Category: Urban Astronomy

Urban Astronomy – Conjunction in December

Posted December 2, 2020

The night sky is pretty much a mystery to most City Dwellers.  The glare of city light drowns out all but the brightest stars – and planets don’t do much better.  If you are interested, I can tell you where to look to see these far-off worlds.  If you were not interested, you would have stopped reading after the first sentence.  So, at this point, I know my audience. 

Background: Occultations

Jupiter and Saturn were already close together in November.  Now they are bound for near-occultation in December.  An occultation is when one astronomical body passes in front of another.  It happens quite frequently with the moon passing in front of stars and sometimes planets.  Occasionally planets and asteroids do so.  Long ago, before space telescopes and sophisticated image processing, these occultations were used to characterize the shape and size of asteroids by distributing observers across the planet to time the disappearance and reappearance of stars as the asteroid passed in front of same.  To understand this, imagine the shadow cast by asteroid across the face of the Earth.  The durations observed by various locations measures the shadow precisely.  This was done in the case of near-Earth asteroid Eros and its shape was determined to be something like a fat cigar.

Much later, Eros was visited by a space probe called NEAR (Near Earth Asteroid Rendevous).  You see below that the shape was confirmed.

Near Earth Asteroid Eros: (remember, I said “something like…”)

Explanation

I told you all that because it is interesting.  But that won’t happen with Jupiter and Saturn.  Rather, they will be so close in the sky that it will take near-perfect vision to see them as two objects.  Once again, I will use the moon as a sort of cursor to point out this event.

On December 16, 2020 at 6PM (this is Central Standard Time in Houston) you will see – low in the Southwestern sky –  a thin crescent moon near the pair of planets that will appear only a fraction of a degree apart.  Please remember that your thumb at arm’s length covers about one degree of sky.

Illustrations

An image of what you will see from The December 2020 Great Conjunction  By Graham Jones, appears below. 

A sky map – from Heavens-Above.com –  like those I’ve shown before, appears below:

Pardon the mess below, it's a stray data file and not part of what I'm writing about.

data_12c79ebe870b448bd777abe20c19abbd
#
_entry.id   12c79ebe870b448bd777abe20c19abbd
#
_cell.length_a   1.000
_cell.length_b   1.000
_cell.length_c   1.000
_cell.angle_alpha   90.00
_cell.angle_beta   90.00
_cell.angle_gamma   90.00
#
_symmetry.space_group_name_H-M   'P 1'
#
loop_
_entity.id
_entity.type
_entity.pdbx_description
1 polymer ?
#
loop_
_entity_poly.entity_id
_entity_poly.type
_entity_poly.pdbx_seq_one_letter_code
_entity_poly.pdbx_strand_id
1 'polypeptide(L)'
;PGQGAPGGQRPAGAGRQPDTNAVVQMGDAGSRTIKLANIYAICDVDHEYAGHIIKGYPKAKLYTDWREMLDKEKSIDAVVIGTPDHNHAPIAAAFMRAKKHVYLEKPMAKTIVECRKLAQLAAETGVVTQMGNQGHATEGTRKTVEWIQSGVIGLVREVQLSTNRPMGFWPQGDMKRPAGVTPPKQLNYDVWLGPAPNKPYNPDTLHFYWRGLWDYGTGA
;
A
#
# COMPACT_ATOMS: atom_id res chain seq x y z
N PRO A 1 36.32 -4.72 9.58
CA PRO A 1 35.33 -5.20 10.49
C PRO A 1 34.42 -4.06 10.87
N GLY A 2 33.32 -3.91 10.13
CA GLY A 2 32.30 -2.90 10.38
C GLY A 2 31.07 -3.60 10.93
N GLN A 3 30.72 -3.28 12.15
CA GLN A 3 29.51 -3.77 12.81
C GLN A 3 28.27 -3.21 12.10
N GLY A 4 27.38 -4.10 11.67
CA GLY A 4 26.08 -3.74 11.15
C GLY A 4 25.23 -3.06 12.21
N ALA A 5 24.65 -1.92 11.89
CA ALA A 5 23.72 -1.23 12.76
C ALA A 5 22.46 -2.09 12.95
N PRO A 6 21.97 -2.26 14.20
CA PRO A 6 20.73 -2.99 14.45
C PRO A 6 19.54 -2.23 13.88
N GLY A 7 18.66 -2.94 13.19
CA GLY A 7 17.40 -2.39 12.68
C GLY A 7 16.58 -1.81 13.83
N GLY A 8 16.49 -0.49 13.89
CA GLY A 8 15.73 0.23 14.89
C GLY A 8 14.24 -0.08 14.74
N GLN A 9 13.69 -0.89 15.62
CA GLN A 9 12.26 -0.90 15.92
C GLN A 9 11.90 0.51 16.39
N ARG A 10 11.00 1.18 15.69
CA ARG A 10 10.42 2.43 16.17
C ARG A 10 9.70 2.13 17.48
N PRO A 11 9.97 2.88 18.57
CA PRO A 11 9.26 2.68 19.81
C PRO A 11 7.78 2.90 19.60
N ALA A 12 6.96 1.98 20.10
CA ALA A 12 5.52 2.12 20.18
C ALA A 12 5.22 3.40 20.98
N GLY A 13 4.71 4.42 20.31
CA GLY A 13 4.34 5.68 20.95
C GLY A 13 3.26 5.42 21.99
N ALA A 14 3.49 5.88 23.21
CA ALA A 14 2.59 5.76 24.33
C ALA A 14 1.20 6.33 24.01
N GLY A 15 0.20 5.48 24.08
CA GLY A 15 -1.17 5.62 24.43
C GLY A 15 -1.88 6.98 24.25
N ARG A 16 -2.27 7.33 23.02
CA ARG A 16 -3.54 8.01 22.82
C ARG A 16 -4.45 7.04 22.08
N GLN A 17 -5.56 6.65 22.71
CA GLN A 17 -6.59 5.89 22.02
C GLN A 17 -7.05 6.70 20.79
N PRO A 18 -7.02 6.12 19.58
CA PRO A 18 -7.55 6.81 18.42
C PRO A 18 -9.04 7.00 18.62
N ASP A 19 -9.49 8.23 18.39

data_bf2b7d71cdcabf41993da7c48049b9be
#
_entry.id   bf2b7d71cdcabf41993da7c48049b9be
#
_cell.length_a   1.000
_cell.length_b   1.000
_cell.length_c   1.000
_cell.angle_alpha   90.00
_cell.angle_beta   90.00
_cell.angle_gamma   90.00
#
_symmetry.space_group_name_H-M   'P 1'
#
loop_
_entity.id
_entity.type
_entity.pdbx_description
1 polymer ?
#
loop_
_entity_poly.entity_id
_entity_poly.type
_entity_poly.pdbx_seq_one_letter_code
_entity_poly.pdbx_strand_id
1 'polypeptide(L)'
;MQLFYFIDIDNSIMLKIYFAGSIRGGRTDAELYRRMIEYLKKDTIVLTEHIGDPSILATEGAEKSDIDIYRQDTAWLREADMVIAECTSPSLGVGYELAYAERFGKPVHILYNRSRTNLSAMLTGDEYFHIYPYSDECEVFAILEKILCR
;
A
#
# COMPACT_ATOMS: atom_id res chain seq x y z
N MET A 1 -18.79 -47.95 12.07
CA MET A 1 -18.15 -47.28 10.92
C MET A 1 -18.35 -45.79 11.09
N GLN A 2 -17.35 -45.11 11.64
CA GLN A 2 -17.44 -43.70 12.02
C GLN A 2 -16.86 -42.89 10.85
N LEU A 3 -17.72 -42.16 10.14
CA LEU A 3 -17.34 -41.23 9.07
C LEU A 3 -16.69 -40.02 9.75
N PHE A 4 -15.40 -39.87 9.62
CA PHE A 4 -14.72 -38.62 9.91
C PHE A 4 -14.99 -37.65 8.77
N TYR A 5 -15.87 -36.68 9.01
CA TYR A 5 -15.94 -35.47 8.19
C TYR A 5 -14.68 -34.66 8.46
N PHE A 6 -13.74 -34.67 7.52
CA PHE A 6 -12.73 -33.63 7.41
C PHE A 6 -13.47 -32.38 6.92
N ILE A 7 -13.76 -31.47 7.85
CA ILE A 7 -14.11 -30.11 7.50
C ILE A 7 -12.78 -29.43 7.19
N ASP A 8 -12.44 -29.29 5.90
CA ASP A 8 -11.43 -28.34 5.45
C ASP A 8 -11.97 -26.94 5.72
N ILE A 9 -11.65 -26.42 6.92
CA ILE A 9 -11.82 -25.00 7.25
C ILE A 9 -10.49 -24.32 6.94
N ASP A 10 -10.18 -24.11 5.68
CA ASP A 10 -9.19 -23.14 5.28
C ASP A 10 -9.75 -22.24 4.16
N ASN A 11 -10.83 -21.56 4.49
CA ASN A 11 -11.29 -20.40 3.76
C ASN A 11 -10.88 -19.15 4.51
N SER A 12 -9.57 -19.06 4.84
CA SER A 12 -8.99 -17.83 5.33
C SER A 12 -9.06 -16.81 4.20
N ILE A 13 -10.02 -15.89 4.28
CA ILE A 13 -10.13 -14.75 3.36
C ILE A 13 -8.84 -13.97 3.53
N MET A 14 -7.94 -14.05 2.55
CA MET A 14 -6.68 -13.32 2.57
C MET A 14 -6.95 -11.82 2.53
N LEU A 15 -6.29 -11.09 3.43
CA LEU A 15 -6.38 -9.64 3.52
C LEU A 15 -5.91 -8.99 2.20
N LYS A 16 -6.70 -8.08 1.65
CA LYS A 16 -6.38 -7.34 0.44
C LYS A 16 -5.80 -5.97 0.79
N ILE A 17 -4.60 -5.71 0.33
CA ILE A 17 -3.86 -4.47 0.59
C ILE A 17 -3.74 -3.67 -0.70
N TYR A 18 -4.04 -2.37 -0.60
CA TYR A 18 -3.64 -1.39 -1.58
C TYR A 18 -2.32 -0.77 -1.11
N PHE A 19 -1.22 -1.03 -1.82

Epilog

Keep watching over the following week – you will not have the moon as a landmark, so, remember where Jupiter and Saturn were on the 16th and look there again. On December 21, the two will be about one tenth of a degree apart.  This close an approach of the two planets last happened on July 16, 1623.

Hasta Luego,

Steve

Artist’s conception:   https://www.timeanddate.com/astronomy/planets/great-conjunction

Heavens-Above (Houston):   https://heavens-above.com/main.aspx?lat=29.7382&lng=-95.6329&loc=13811&alt=0&tz=CST

Heavens Above (Oslo):     https://heavens-above.com/main.aspx?lat=59.9133&lng=10.739&loc=Oslo&alt=0&tz=CET

Averted Vision

Posted November 25, 2020

Urban Astronomy

The night sky is pretty much a mystery to most City Dwellers.  The glare of city light drowns out all but the brightest stars – and planets don’t do much better.  If you are interested, I can tell you where to look to see these far-off worlds.  If you were not interested, you would have stopped reading after the first sentence.  So, at this point, I know my audience. 

Prelude

Astronomers have known – for centuries – a secret that reveals the true nature of God! Doubt me if you must, but listen to what I have to say and see if you do not agree.

These astronomers, from centuries ago until now, have all either learned by experience or have been told of an odd thing called “averted vision”. 

Explanation

This situation comes about because vision is ruled by the light detecting nerves in your eye. There are two types, “rods” (low-light sensitive and color insensitive) and “cones” (color sensitive and high resolution but 40 times less sensitive to light in general)

The center of your field-of-view is just lousy with cones and that’s how you read small fonts and so forth.   Your peripheral vision (“in the corner of your eye”) is loaded with rods that detect light quite well, but are not particularly descriptive about it.  It is described in more detail at Sky at Night Magazine

So, over the centuries astronomers learned to look away slightly in order to see more of what they wanted to see. Sounds a bit silly, does it not?

Quotes

Lyrics from Pink Floyd’s Comfortably Numb:

“…When I was a child
I caught a fleeting glimpse
Out of the corner of my eye
I turned to look but it was gone
…”

You will notice that this short quote pretty much describes what I have been talking about.  The rest of the lyrics have been interpreted by others quite differently as you will see at that link above.